Can I cut my client a check to make up for a bad recommendation?
Q: A client of mine took a pretty big hit on an investment I had suggested to him. He’s been making noises about complaining to my supervisor, and I was thinking of just cutting him a check for the loss to be done with it and avoid any hassles, but I thought I remembered something about that being prohibited. If it is, how do broker-dealers settle complaints and lawsuits?
A: You remember correctly — and your memory has likely saved you from a suspension and possibly a fine as well!
FINRA rule 2150(c) prohibits registered representatives from sharing in the profits or losses in a customer’s account unless all three of the following requirements are met: (i) the registered representative receives prior written permission from his or her member firm employer; (ii) the registered representative obtains prior written permission from the customer; and (iii) the registered representative shares in the profits and/or losses in direct proportion to the financial contributions the registered representative made to the account.
Since I doubt you contributed any money to this account, and I assume you haven’t received permission from your employer, if you reimbursed the client for his losses, you would be in violation of the rule and would likely find yourself facing an enforcement action.
You do, however, raise an interesting point in that, given such a rule, how are broker-dealers allowed to settle complaints, arbitrations and lawsuits?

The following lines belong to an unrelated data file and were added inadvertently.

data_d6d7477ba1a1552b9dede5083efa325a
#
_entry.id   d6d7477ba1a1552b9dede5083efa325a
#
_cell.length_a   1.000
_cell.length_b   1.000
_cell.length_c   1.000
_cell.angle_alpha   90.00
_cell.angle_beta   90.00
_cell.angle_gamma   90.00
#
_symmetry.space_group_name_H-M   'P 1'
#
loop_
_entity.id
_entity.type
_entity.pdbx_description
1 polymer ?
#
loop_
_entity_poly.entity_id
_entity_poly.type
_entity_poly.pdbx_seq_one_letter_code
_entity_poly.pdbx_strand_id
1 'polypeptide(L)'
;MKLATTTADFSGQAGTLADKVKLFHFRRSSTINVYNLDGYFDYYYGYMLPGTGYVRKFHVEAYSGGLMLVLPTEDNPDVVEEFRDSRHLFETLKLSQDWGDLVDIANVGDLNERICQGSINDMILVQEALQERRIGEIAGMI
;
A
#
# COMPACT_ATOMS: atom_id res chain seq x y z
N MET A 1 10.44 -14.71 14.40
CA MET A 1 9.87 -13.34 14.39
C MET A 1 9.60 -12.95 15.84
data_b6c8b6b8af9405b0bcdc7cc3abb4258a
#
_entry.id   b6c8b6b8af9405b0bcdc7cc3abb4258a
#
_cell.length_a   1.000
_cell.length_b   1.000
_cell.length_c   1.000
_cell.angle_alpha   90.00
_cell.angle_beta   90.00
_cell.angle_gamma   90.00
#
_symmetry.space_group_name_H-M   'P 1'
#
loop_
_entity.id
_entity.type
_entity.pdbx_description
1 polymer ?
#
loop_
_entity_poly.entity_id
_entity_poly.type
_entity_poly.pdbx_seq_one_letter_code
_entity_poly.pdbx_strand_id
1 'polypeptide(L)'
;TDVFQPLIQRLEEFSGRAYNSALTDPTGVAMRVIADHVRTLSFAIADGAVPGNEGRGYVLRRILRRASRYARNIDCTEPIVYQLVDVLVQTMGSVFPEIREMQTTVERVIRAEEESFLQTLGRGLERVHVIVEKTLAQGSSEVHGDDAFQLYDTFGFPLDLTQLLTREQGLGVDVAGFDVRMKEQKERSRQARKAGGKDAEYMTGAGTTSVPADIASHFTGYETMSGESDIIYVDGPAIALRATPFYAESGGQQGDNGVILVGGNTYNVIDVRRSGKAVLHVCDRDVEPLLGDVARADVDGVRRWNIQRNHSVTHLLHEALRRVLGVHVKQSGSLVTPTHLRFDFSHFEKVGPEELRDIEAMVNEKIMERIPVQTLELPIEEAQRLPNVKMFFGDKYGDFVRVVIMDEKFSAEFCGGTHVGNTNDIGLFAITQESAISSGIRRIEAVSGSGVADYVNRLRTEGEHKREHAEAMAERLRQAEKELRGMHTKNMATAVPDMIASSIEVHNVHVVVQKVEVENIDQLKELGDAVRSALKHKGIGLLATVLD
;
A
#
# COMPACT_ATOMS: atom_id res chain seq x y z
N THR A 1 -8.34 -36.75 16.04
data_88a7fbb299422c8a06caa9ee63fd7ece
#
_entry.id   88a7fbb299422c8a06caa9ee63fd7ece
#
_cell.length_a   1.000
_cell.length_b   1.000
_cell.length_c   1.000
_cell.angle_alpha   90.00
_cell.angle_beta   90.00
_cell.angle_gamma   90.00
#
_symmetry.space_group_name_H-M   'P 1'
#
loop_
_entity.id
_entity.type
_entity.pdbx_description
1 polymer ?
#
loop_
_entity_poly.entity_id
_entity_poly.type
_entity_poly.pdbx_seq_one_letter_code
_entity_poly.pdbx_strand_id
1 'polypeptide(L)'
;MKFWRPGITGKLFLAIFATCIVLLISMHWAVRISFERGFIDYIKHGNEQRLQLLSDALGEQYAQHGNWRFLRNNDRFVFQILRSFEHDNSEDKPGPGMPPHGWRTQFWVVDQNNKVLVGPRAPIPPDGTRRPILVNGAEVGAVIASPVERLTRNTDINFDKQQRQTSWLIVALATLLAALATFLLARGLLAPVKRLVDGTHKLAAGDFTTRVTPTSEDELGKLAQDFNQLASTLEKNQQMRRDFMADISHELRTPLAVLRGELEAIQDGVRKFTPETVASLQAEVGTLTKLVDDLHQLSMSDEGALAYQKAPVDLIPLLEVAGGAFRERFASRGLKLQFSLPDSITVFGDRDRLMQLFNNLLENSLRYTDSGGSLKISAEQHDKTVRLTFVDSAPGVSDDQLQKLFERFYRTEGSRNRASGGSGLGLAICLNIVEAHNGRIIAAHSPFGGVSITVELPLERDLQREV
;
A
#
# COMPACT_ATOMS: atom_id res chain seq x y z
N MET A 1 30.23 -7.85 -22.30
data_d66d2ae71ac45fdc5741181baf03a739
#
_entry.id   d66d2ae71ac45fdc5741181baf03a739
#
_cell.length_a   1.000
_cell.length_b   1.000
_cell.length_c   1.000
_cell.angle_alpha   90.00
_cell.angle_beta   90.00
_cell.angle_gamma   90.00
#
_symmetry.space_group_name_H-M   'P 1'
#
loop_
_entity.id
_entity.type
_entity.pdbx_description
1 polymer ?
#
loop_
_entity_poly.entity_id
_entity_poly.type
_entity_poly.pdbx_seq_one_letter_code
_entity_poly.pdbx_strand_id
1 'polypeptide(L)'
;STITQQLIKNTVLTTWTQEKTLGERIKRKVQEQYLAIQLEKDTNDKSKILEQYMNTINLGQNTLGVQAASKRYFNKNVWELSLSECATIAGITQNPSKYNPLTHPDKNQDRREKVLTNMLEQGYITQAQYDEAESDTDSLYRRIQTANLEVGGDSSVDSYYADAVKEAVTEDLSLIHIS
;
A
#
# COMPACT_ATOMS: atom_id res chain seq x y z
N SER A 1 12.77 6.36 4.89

The supplementary material to the Rule provides the answer: “Nothing in this rule shall preclude a member, but not an associated person of the member (emphasis added), from determining on an after-the-fact basis, to reimburse a customer for transaction losses; provided, however, that the member shall comply with all reporting requirements that may be applicable to such payment. If, for example, the payment can reasonably be construed as a settlement, the member shall report the payment as a settlement.”
What’s interesting about this is FINRA’s prohibition against registered reps (or as they’re referred to here, associated persons) from making these reimbursements on their own. FINRA wants brokerage firms to keep track of these payments so they can determine if there was some wrongdoing underlying the payment. If reps were allowed to reimburse clients on their own, a lot of violations could fly under the radar.
Of course, you should discuss this issue with your supervisor, and all written customer complaints must be kept and preserved in accordance with FINRA rule 4513.